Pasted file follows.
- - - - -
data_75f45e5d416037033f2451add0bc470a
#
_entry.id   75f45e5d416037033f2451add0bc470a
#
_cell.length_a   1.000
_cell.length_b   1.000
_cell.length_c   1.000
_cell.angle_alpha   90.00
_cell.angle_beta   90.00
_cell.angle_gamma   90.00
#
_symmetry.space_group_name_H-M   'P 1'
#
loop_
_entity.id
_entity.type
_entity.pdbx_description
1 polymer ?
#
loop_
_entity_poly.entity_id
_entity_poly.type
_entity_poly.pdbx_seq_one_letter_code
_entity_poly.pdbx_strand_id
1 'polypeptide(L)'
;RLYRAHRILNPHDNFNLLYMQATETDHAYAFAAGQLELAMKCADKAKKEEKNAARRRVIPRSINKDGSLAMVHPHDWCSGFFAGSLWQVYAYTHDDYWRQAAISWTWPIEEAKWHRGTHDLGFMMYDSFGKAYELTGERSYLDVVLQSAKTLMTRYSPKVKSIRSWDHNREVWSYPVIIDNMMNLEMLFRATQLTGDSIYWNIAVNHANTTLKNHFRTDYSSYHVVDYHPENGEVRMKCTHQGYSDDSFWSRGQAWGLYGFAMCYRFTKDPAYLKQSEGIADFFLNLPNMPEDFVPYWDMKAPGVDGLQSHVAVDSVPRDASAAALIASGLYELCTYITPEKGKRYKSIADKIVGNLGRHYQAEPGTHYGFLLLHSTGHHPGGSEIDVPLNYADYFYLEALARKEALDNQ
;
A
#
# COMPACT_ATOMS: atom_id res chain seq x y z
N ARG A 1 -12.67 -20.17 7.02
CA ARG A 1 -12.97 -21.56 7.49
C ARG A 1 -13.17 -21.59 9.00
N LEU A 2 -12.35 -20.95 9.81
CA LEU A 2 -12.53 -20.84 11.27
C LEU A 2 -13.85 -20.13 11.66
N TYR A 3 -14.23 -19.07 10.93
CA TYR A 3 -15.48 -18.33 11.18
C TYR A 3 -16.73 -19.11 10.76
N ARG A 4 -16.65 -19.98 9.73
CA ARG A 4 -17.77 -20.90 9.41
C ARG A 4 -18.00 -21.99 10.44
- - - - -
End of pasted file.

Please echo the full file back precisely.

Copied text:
data_75f45e5d416037033f2451add0bc470a
#
_entry.id   75f45e5d416037033f2451add0bc470a
#
_cell.length_a   1.000
_cell.length_b   1.000
_cell.length_c   1.000
_cell.angle_alpha   90.00
_cell.angle_beta   90.00
_cell.angle_gamma   90.00
#
_symmetry.space_group_name_H-M   'P 1'
#
loop_
_entity.id
_entity.type
_entity.pdbx_description
1 polymer ?
#
loop_
_entity_poly.entity_id
_entity_poly.type
_entity_poly.pdbx_seq_one_letter_code
_entity_poly.pdbx_strand_id
1 'polypeptide(L)'
;RLYRAHRILNPHDNFNLLYMQATETDHAYAFAAGQLELAMKCADKAKKEEKNAARRRVIPRSINKDGSLAMVHPHDWCSGFFAGSLWQVYAYTHDDYWRQAAISWTWPIEEAKWHRGTHDLGFMMYDSFGKAYELTGERSYLDVVLQSAKTLMTRYSPKVKSIRSWDHNREVWSYPVIIDNMMNLEMLFRATQLTGDSIYWNIAVNHANTTLKNHFRTDYSSYHVVDYHPENGEVRMKCTHQGYSDDSFWSRGQAWGLYGFAMCYRFTKDPAYLKQSEGIADFFLNLPNMPEDFVPYWDMKAPGVDGLQSHVAVDSVPRDASAAALIASGLYELCTYITPEKGKRYKSIADKIVGNLGRHYQAEPGTHYGFLLLHSTGHHPGGSEIDVPLNYADYFYLEALARKEALDNQ
;
A
#
# COMPACT_ATOMS: atom_id res chain seq x y z
N ARG A 1 -12.67 -20.17 7.02
CA ARG A 1 -12.97 -21.56 7.49
C ARG A 1 -13.17 -21.59 9.00
N LEU A 2 -12.35 -20.95 9.81
CA LEU A 2 -12.53 -20.84 11.27
C LEU A 2 -13.85 -20.13 11.66
N TYR A 3 -14.23 -19.07 10.93
CA TYR A 3 -15.48 -18.33 11.18
C TYR A 3 -16.73 -19.11 10.76
N ARG A 4 -16.65 -19.98 9.73
CA ARG A 4 -17.77 -20.90 9.41
C ARG A 4 -18.00 -21.99 10.44